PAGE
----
Saturday, July 30, 2005

The State of the Manuscript

In the introduction to the online catalogue of Wittgenstein's papers at Trinity College, we find the following comment.

Reducing his philosophy for the printed page was difficult for Wittgenstein, and the state of his manuscripts reflect this.

Note that there is something distinctly odd about transposing this statement for poetic purposes.

Reducing his poetry for the printed page was difficult for Pound, and the state of his manuscripts reflect this.

This is back to my old point about there being nothing quite like a "poem" in philosophy. While it does not strike us as immediately odd to hear that there is an important distinction between Wittgenstein's philosophy and his writing, saying that there is a big difference between Pound's poetry and his writing is very odd.

I know there are poets out there who claim that their written work is incidental to their poetic process, and I think this claim actually shows how much a "philosophical" sensibility has influenced modern poetry. It is now possible to distinguish between the poetry and the poems of a given poet.

In the case of Wittgenstein, however, as the rest of the quoted paragraph from Trinity College shows, the writing was exactly identical with the philosophy.

He expressed his ideas in the form of remarks, which he constantly rewrote, re-organised and repeated in manuscripts and typescripts, sometimes cutting typescripts up into individual remarks which could easily be re-arranged.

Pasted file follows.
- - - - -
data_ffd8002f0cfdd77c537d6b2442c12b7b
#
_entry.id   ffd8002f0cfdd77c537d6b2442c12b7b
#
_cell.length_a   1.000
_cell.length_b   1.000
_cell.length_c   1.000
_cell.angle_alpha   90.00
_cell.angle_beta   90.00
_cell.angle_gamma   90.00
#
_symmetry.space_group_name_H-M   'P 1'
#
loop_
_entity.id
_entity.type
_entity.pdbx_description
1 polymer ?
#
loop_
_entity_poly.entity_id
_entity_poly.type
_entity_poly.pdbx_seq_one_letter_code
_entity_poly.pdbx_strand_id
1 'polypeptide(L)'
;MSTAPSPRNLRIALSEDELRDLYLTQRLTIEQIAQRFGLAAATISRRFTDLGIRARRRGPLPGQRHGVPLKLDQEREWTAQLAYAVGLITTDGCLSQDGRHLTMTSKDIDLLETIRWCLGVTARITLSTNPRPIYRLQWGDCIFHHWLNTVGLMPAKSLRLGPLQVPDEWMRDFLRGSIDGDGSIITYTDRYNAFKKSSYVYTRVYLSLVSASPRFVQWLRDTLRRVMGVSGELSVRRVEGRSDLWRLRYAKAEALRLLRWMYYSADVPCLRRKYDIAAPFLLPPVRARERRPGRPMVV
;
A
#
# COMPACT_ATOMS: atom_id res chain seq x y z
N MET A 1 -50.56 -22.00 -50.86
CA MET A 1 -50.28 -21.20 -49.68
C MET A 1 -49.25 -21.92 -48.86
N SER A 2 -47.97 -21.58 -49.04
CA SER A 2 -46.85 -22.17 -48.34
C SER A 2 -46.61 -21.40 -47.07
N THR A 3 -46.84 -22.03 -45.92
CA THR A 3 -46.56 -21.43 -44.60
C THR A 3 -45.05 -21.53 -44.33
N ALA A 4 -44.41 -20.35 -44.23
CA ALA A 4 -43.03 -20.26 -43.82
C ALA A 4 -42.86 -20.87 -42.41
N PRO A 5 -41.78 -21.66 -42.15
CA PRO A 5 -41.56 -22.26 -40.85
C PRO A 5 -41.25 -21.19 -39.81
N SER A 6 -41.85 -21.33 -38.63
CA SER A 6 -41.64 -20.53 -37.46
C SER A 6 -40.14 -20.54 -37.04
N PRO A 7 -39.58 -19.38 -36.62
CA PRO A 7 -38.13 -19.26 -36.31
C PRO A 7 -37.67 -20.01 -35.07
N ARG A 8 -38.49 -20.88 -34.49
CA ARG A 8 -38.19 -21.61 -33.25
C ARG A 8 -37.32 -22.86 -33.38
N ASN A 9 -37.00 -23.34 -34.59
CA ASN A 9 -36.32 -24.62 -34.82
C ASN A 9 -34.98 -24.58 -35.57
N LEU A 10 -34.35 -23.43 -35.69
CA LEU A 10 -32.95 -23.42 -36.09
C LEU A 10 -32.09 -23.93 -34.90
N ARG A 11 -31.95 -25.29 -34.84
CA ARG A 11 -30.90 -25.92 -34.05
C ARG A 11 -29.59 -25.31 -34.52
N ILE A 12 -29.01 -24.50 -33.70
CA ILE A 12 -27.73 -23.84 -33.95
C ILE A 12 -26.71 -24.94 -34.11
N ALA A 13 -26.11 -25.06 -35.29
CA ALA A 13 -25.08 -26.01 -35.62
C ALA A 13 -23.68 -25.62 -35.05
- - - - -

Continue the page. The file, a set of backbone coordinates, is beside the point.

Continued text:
Here his process looks very much like that of a poet. Wittgenstein finished some of his work, but the unfinished nachlass probably looks a bit like the files of Ezra Pound.

What Wittgenstein's philosophy "was" beyond his most finished works (like the Philosophical Investigations and, before that, the Tractatus) was not "difficult to get down on the page" but simply not yet worked out, i.e., not yet organised and arranged as written remarks. We should really ask, where do Wittgenstein's archivists imagine Wittgenstein's "philosophy" was located before it was so imperfectly committed to his notes? I think Wittgenstein would be the first to insist on the absurdity of this question.

PS. It is especially the idea of a writing as "reduction" that we must be careful with when applied to poetry and philosophy.

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